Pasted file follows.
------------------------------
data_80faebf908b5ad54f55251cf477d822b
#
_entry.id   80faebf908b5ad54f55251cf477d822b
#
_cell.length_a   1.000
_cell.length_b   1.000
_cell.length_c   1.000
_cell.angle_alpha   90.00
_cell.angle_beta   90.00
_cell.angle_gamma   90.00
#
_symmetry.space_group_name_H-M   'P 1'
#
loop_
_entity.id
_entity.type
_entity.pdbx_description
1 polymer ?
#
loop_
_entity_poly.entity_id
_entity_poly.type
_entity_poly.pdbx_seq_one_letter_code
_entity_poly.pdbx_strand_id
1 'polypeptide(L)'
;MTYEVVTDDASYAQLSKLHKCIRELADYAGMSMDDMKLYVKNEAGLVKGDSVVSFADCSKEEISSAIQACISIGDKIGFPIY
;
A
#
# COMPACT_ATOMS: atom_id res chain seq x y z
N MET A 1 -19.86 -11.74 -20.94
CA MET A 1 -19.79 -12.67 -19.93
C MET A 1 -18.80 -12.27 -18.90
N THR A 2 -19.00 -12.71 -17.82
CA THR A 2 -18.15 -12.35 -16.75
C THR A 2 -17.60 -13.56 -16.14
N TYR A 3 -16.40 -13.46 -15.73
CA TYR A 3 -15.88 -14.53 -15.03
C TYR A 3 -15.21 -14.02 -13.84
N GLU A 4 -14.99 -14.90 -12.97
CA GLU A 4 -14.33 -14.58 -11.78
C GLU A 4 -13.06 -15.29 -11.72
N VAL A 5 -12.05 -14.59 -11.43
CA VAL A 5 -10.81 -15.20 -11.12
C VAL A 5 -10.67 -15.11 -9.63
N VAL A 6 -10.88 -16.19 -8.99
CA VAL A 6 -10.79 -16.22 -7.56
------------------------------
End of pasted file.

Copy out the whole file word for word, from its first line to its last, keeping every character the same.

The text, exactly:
data_80faebf908b5ad54f55251cf477d822b
#
_entry.id   80faebf908b5ad54f55251cf477d822b
#
_cell.length_a   1.000
_cell.length_b   1.000
_cell.length_c   1.000
_cell.angle_alpha   90.00
_cell.angle_beta   90.00
_cell.angle_gamma   90.00
#
_symmetry.space_group_name_H-M   'P 1'
#
loop_
_entity.id
_entity.type
_entity.pdbx_description
1 polymer ?
#
loop_
_entity_poly.entity_id
_entity_poly.type
_entity_poly.pdbx_seq_one_letter_code
_entity_poly.pdbx_strand_id
1 'polypeptide(L)'
;MTYEVVTDDASYAQLSKLHKCIRELADYAGMSMDDMKLYVKNEAGLVKGDSVVSFADCSKEEISSAIQACISIGDKIGFPIY
;
A
#
# COMPACT_ATOMS: atom_id res chain seq x y z
N MET A 1 -19.86 -11.74 -20.94
CA MET A 1 -19.79 -12.67 -19.93
C MET A 1 -18.80 -12.27 -18.90
N THR A 2 -19.00 -12.71 -17.82
CA THR A 2 -18.15 -12.35 -16.75
C THR A 2 -17.60 -13.56 -16.14
N TYR A 3 -16.40 -13.46 -15.73
CA TYR A 3 -15.88 -14.53 -15.03
C TYR A 3 -15.21 -14.02 -13.84
N GLU A 4 -14.99 -14.90 -12.97
CA GLU A 4 -14.33 -14.58 -11.78
C GLU A 4 -13.06 -15.29 -11.72
N VAL A 5 -12.05 -14.59 -11.43
CA VAL A 5 -10.81 -15.20 -11.12
C VAL A 5 -10.67 -15.11 -9.63
N VAL A 6 -10.88 -16.19 -8.99
CA VAL A 6 -10.79 -16.22 -7.56